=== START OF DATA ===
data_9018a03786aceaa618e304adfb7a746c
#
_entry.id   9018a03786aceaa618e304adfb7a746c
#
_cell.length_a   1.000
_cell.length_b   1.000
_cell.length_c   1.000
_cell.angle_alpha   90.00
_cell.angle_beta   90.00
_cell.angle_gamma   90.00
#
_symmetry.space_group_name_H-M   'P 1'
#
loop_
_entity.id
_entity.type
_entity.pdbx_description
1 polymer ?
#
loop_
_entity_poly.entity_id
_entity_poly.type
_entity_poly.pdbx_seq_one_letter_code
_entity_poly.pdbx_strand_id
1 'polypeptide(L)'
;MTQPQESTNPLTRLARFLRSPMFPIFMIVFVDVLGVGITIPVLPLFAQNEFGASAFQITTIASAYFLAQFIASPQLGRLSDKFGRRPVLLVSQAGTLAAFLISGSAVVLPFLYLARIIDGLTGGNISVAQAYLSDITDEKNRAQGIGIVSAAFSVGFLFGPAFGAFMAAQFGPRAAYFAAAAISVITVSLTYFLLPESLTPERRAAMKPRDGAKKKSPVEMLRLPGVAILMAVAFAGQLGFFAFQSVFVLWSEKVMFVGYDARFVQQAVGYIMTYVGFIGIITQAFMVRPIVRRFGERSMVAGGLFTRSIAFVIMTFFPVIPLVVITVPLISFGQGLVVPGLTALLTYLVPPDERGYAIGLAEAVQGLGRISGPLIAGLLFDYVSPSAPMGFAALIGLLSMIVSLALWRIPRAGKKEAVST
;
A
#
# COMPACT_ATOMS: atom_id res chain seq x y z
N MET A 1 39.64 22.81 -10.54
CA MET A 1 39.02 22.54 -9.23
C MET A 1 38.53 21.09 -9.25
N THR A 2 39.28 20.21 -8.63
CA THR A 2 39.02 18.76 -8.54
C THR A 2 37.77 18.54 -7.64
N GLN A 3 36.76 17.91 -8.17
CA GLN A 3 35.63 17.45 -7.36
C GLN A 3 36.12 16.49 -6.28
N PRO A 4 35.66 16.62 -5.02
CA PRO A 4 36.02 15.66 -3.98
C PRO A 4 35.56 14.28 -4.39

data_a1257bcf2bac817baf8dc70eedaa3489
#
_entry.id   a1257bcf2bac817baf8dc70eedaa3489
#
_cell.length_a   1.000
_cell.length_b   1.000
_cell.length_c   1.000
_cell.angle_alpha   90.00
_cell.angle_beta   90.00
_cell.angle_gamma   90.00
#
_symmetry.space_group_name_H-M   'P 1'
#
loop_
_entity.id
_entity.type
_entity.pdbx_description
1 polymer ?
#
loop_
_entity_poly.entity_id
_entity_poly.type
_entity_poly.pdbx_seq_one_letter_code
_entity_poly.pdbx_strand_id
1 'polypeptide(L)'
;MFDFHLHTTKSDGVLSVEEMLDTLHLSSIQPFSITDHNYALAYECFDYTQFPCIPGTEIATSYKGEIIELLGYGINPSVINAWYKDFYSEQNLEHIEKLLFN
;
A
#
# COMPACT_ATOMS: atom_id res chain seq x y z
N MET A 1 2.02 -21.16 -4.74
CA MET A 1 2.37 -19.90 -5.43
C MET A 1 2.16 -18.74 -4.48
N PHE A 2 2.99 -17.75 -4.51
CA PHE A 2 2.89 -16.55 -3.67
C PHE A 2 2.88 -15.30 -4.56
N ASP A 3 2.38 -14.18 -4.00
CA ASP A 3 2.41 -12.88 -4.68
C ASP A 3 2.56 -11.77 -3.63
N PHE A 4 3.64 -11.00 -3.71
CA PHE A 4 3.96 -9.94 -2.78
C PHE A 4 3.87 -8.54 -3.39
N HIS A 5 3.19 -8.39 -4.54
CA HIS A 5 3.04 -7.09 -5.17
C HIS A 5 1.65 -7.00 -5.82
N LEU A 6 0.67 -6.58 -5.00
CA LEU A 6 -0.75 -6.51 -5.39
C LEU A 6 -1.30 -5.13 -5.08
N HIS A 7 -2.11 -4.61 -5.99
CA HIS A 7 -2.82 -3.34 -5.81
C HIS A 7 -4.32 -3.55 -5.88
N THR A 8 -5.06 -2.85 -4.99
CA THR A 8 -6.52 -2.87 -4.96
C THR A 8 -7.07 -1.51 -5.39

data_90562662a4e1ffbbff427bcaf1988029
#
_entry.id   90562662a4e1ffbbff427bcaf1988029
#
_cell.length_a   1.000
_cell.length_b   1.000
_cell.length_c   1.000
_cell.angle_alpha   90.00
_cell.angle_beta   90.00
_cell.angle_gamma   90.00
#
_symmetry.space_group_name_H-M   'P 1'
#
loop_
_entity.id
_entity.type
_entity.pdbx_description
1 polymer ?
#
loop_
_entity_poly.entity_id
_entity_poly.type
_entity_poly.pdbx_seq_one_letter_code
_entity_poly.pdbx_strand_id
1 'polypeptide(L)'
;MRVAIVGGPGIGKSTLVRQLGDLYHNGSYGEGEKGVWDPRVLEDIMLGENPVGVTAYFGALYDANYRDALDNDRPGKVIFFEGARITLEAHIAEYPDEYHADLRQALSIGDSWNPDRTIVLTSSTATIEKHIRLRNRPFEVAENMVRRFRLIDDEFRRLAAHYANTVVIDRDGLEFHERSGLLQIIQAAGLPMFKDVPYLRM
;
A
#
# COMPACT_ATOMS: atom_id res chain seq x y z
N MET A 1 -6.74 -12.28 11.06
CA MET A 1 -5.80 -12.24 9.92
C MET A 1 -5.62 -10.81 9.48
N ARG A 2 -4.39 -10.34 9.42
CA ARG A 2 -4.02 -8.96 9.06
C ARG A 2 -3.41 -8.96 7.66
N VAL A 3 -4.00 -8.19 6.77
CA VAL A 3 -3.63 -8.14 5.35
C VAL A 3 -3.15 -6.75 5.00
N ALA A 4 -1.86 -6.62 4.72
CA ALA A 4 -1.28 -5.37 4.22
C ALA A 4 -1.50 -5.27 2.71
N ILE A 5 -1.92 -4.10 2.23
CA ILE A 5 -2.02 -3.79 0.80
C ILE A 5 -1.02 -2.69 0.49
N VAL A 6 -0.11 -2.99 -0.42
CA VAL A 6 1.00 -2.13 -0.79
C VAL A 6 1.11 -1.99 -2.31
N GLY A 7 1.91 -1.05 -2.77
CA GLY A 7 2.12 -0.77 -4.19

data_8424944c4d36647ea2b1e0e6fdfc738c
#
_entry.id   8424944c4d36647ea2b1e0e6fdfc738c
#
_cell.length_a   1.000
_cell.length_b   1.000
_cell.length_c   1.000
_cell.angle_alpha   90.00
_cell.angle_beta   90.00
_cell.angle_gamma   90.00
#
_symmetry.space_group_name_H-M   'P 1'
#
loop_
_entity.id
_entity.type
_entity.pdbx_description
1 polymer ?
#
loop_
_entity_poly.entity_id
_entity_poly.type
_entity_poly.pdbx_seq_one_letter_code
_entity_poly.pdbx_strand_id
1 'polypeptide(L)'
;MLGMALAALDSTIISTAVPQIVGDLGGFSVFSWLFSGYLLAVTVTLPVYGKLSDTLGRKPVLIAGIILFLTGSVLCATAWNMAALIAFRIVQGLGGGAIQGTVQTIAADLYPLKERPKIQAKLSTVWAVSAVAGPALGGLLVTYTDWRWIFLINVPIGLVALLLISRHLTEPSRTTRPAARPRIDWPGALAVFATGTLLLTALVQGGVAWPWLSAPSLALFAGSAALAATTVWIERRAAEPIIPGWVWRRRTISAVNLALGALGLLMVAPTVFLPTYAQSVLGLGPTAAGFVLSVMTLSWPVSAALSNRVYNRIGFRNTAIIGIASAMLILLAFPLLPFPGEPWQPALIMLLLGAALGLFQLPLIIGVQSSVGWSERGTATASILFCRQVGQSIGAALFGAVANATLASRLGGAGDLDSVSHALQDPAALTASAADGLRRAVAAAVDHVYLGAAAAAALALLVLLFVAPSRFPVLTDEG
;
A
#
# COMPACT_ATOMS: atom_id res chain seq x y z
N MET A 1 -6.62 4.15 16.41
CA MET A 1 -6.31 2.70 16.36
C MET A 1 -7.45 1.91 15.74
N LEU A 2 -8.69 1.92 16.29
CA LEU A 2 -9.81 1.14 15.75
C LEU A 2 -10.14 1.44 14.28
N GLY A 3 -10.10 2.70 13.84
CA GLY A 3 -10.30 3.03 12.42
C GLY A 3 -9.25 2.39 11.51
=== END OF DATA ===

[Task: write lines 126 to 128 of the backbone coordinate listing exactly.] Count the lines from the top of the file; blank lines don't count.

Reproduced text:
# COMPACT_ATOMS: atom_id res chain seq x y z
N MET A 1 -6.74 -12.28 11.06
CA MET A 1 -5.80 -12.24 9.92